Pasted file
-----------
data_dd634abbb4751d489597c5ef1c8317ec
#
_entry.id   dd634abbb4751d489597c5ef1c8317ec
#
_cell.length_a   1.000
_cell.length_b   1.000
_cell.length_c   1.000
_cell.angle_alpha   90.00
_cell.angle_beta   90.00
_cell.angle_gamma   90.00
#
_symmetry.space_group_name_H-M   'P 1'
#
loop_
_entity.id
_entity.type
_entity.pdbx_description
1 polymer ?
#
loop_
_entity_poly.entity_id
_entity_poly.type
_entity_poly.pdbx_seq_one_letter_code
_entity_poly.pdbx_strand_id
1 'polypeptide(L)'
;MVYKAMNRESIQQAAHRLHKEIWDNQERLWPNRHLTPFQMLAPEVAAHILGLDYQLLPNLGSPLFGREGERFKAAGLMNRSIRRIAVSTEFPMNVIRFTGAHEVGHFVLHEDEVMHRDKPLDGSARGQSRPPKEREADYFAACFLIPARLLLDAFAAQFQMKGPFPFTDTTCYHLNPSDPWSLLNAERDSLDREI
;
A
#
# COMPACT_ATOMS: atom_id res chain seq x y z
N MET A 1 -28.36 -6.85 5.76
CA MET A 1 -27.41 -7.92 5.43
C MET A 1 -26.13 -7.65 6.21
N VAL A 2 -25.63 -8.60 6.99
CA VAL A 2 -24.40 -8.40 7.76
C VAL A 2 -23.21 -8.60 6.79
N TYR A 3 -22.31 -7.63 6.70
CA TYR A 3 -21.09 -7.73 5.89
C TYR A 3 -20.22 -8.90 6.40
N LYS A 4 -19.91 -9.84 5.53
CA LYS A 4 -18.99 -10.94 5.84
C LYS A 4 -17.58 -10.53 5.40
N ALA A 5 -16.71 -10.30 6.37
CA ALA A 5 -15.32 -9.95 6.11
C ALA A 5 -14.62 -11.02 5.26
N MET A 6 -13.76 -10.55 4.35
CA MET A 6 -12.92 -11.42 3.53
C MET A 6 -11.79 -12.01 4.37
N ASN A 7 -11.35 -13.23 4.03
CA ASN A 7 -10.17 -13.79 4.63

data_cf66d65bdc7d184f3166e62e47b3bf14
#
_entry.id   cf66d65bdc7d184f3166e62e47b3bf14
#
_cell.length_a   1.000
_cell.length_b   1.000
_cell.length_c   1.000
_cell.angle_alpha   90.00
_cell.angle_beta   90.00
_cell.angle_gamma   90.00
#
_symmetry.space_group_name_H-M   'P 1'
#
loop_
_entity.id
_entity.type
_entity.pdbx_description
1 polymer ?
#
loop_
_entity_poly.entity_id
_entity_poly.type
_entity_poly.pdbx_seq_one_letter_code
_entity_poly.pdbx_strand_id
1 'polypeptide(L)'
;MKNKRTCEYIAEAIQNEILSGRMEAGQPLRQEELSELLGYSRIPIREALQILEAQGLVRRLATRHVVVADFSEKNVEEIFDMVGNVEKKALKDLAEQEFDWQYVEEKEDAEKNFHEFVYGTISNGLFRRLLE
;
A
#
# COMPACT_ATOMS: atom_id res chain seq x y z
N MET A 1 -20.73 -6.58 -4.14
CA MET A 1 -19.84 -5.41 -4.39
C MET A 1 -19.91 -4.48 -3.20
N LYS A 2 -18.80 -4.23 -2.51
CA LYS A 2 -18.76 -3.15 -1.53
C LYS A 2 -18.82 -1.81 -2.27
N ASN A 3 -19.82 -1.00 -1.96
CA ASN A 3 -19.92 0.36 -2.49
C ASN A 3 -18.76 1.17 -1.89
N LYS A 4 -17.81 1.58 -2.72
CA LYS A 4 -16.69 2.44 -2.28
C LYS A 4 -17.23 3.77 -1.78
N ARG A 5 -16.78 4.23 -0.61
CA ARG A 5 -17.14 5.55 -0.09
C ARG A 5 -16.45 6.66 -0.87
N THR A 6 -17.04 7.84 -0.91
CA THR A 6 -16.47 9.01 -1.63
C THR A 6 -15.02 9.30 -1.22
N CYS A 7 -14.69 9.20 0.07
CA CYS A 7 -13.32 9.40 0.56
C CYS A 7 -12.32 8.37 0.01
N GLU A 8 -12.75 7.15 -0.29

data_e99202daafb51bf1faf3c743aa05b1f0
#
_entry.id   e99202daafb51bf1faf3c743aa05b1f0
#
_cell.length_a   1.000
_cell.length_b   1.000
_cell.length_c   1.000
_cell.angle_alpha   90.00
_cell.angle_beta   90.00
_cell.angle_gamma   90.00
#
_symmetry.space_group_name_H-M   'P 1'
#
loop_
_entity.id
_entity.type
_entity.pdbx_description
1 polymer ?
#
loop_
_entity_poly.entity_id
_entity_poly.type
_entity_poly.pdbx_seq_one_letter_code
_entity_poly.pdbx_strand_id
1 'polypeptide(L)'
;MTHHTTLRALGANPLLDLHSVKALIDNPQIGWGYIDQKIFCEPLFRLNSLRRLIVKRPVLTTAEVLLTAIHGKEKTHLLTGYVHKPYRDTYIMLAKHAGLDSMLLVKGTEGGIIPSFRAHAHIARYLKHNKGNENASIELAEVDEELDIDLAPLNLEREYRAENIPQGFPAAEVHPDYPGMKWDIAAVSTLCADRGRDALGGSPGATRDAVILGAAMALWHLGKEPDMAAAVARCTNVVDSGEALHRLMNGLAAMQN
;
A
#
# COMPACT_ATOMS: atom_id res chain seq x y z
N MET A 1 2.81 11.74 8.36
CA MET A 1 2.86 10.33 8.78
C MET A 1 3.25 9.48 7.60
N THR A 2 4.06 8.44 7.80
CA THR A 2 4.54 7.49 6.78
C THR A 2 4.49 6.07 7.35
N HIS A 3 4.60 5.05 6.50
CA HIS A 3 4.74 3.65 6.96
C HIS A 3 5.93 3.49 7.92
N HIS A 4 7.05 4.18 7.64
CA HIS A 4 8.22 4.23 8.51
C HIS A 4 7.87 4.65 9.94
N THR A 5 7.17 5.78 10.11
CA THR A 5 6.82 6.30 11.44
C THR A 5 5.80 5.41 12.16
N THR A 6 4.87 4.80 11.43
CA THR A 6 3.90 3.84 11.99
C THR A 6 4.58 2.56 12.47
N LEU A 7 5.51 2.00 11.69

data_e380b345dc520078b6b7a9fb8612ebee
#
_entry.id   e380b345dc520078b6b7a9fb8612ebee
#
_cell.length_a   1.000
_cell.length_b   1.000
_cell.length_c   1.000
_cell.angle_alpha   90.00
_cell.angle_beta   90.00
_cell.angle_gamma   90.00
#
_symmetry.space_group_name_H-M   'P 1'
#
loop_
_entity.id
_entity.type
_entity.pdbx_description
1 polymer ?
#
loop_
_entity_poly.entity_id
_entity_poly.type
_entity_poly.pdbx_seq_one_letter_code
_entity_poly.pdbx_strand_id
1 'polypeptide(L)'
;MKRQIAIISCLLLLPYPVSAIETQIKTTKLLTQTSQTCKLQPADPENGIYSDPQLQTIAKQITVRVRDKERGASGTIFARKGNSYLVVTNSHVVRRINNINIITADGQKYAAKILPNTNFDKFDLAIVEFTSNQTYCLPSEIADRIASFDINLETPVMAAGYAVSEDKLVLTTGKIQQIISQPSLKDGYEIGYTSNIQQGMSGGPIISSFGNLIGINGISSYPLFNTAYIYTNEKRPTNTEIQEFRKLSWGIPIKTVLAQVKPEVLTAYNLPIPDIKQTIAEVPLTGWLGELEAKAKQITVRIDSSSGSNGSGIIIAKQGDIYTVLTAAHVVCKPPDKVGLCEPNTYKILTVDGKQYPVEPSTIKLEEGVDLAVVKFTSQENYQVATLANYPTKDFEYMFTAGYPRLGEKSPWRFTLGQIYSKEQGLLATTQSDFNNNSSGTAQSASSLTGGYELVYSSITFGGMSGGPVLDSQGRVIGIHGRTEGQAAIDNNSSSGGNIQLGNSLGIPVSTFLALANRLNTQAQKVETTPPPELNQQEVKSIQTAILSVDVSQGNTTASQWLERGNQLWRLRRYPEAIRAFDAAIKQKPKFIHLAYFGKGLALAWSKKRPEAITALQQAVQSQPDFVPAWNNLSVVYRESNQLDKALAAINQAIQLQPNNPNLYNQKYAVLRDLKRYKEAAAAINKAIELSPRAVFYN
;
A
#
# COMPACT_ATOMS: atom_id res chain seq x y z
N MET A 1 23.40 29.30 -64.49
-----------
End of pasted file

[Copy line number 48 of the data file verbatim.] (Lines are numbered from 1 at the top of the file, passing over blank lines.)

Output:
C MET A 6 -11.79 -12.01 4.37